When cable and DSL cable have nothing to do with each other, it’s a net-neutrality mess

The internet is a net neutrality mess, with the same companies that make the best broadband in the world being forced to pay to help people with access to the internet.

But that doesn’t mean the internet is safe.

The FCC recently approved a rule that would allow ISPs to charge internet service providers (ISPs) for prioritization, but only for the fastest-performing data.

The FCC’s new rules, which will go into effect on July 1, are likely to cause a major disruption in the way we connect to the web.

It’s a good thing, because it would be a major disaster for net neutrality.

In theory, the rules will prevent ISPs from discriminating against certain types of traffic.

ISPs would be allowed to prioritise traffic for speeds and data that they believe are more important to their business, even if the traffic is otherwise in the same tier as other traffic.

The rules could even protect ISPs from unfair competition.

The problem with prioritization is that it’s not completely clear how the FCC’s rules will be enforced.

ISPs and ISPs’ lobbyists have long argued that the FCC shouldn’t require them to pay for prioritizing.

In other words, the FCC will only be able to enforce the rules if the companies that run the networks aren’t making a profit off of prioritization.

It makes no sense to force ISPs to pay when they are losing money on their business and aren’t earning a profit from prioritization and can do so on their own.

If the FCC were to apply the rules to the entire internet, they could have it enforced by the Federal Trade Commission, which has the power to enforce laws that affect the economy.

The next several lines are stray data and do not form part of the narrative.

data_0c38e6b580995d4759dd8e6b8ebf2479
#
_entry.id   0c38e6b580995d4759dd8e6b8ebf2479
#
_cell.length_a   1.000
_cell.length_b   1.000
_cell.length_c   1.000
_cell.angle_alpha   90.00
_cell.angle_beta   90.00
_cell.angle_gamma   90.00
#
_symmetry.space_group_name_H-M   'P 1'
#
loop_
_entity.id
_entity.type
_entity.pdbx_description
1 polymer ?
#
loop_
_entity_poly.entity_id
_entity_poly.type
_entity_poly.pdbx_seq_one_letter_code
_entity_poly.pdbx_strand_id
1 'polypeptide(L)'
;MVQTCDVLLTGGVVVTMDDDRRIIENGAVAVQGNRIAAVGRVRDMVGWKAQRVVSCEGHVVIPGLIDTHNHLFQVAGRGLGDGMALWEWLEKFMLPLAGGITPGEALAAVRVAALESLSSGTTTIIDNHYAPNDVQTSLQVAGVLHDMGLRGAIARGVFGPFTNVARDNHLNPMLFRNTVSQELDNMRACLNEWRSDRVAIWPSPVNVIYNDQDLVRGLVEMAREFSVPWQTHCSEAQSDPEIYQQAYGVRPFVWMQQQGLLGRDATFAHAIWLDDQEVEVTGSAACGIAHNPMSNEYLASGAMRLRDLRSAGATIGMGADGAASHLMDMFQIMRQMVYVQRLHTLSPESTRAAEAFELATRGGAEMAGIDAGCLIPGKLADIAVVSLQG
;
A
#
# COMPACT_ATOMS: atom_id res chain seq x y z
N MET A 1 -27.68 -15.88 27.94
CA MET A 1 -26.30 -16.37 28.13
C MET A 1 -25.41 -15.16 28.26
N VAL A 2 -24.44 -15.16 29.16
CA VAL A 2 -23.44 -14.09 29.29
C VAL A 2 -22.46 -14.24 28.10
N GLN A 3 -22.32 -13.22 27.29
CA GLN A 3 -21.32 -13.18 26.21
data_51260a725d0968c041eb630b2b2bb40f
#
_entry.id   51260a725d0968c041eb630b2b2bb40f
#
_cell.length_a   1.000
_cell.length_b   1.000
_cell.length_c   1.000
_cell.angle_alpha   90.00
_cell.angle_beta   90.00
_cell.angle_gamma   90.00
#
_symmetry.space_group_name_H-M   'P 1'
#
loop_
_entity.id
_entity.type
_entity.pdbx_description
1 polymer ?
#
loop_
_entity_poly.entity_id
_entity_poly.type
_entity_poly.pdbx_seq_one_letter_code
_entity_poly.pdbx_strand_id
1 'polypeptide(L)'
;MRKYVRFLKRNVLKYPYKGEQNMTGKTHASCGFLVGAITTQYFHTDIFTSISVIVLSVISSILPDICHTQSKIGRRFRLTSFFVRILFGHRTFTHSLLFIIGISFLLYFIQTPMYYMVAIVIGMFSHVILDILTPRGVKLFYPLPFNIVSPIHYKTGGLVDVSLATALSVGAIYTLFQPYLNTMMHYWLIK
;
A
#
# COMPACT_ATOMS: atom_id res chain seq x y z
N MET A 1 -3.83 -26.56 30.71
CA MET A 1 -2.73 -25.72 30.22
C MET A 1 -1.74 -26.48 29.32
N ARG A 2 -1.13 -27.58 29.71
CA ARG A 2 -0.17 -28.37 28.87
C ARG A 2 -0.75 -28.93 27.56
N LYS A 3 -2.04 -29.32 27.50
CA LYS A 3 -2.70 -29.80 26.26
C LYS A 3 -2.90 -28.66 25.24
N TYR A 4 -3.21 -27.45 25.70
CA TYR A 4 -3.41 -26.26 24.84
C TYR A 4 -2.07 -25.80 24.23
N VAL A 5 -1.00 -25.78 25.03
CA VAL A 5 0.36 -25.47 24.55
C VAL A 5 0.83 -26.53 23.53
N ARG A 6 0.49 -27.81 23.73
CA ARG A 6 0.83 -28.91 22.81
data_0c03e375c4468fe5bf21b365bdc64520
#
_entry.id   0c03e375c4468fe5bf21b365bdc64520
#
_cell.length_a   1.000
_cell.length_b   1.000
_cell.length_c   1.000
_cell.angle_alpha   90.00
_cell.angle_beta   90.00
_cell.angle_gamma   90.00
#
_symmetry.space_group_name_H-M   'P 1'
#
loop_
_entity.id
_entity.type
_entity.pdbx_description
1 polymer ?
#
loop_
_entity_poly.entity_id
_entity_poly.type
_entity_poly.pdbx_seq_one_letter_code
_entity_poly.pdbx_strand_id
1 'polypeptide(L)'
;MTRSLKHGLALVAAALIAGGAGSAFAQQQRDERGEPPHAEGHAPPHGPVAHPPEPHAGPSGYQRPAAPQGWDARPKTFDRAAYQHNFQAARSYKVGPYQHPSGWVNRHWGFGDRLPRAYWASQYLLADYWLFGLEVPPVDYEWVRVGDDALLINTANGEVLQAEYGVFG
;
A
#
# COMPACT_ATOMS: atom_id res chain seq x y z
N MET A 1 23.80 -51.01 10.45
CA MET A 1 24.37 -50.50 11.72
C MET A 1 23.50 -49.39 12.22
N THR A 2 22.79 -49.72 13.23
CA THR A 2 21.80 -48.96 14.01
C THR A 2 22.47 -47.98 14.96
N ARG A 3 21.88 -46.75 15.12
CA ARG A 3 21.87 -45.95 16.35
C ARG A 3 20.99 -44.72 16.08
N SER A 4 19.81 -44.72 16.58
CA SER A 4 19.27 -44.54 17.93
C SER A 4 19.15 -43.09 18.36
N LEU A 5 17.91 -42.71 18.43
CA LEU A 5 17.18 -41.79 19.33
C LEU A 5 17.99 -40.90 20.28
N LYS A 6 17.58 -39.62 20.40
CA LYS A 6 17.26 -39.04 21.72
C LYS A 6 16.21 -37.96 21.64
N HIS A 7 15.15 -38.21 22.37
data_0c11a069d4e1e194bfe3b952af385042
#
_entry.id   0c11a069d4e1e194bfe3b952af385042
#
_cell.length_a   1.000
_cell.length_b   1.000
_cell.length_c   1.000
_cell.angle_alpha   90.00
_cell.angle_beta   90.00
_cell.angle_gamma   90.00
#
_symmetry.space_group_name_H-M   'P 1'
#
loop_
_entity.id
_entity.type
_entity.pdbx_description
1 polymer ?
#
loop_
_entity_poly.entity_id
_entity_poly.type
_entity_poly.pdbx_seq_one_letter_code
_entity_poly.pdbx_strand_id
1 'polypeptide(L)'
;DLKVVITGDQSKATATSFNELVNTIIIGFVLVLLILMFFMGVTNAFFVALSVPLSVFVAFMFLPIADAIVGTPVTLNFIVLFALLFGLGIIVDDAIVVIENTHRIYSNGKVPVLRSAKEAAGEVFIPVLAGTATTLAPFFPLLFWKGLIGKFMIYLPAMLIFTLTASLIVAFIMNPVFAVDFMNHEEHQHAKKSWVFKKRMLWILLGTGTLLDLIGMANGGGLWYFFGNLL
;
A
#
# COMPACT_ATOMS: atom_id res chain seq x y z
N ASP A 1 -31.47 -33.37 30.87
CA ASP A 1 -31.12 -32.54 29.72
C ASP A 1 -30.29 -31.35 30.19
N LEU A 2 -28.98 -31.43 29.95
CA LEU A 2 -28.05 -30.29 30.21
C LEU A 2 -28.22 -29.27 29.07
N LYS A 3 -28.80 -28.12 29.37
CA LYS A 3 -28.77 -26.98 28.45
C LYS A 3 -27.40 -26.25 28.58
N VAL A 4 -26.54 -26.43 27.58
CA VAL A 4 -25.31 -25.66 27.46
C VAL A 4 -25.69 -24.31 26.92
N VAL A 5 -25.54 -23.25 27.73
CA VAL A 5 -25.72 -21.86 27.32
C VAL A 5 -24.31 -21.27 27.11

But the FTC has a much stronger track record of enforcing consumer protections.

And even though the FCC rules will only apply to broadband providers, the FTC will still have the power over internet service companies.

For example, in 2015, the commission fined Verizon $350,000 for its failure to pay a $3 billion fine in 2012 over deceptive advertising.

This time around, Verizon is also under fire for not paying a $2.9 billion fine for violating the Communications Act’s net neutrality rules in 2013.

If the FCC allowed the FCC to enforce these rules in the future, they would have the authority to force internet service to pay ISPs to protect their customers’ internet freedom.

If that’s the case, it would also be bad for consumers, who are likely already paying for internet access and could be forced to do so by ISPs.

Consumers will still be able access the internet, but they will be paying for it.

This is why it’s so important to make sure that internet service is free and open, so that it is not subject to the same kinds of government regulations that affect other industries.

For example, if ISPs are forced to make money off of blocking or throttling of certain types, that would be bad.

The internet is already an unregulated market.

The internet should not be regulated by the FCC.

Instead, the federal government should regulate broadband and internet service as a utility.

This will ensure that consumers and companies can access the best services for the best price.